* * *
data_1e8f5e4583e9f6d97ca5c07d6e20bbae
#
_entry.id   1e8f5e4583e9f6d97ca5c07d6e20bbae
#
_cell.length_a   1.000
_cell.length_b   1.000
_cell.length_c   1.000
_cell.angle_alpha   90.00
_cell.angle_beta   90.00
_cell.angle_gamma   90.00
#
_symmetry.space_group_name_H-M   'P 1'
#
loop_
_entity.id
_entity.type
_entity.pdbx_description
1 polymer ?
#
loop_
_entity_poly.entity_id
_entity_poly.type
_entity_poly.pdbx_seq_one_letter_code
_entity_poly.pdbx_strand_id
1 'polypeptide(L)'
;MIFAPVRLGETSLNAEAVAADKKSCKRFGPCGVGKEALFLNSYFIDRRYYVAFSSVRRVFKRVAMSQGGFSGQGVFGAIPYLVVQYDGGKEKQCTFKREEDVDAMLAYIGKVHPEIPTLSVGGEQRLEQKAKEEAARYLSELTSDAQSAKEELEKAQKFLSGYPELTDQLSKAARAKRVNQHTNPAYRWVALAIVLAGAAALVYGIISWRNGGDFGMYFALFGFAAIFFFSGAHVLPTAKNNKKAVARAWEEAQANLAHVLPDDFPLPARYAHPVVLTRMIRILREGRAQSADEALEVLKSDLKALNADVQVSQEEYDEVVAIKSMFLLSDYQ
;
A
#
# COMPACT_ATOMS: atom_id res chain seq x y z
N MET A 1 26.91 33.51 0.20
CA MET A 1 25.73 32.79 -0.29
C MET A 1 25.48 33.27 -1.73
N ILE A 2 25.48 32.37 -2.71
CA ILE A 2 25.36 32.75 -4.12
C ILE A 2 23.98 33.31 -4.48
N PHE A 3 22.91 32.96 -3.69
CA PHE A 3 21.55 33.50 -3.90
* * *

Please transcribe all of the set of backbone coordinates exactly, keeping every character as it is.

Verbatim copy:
data_1e8f5e4583e9f6d97ca5c07d6e20bbae
#
_entry.id   1e8f5e4583e9f6d97ca5c07d6e20bbae
#
_cell.length_a   1.000
_cell.length_b   1.000
_cell.length_c   1.000
_cell.angle_alpha   90.00
_cell.angle_beta   90.00
_cell.angle_gamma   90.00
#
_symmetry.space_group_name_H-M   'P 1'
#
loop_
_entity.id
_entity.type
_entity.pdbx_description
1 polymer ?
#
loop_
_entity_poly.entity_id
_entity_poly.type
_entity_poly.pdbx_seq_one_letter_code
_entity_poly.pdbx_strand_id
1 'polypeptide(L)'
;MIFAPVRLGETSLNAEAVAADKKSCKRFGPCGVGKEALFLNSYFIDRRYYVAFSSVRRVFKRVAMSQGGFSGQGVFGAIPYLVVQYDGGKEKQCTFKREEDVDAMLAYIGKVHPEIPTLSVGGEQRLEQKAKEEAARYLSELTSDAQSAKEELEKAQKFLSGYPELTDQLSKAARAKRVNQHTNPAYRWVALAIVLAGAAALVYGIISWRNGGDFGMYFALFGFAAIFFFSGAHVLPTAKNNKKAVARAWEEAQANLAHVLPDDFPLPARYAHPVVLTRMIRILREGRAQSADEALEVLKSDLKALNADVQVSQEEYDEVVAIKSMFLLSDYQ
;
A
#
# COMPACT_ATOMS: atom_id res chain seq x y z
N MET A 1 26.91 33.51 0.20
CA MET A 1 25.73 32.79 -0.29
C MET A 1 25.48 33.27 -1.73
N ILE A 2 25.48 32.37 -2.71
CA ILE A 2 25.36 32.75 -4.12
C ILE A 2 23.98 33.31 -4.48
N PHE A 3 22.91 32.96 -3.69
CA PHE A 3 21.55 33.50 -3.90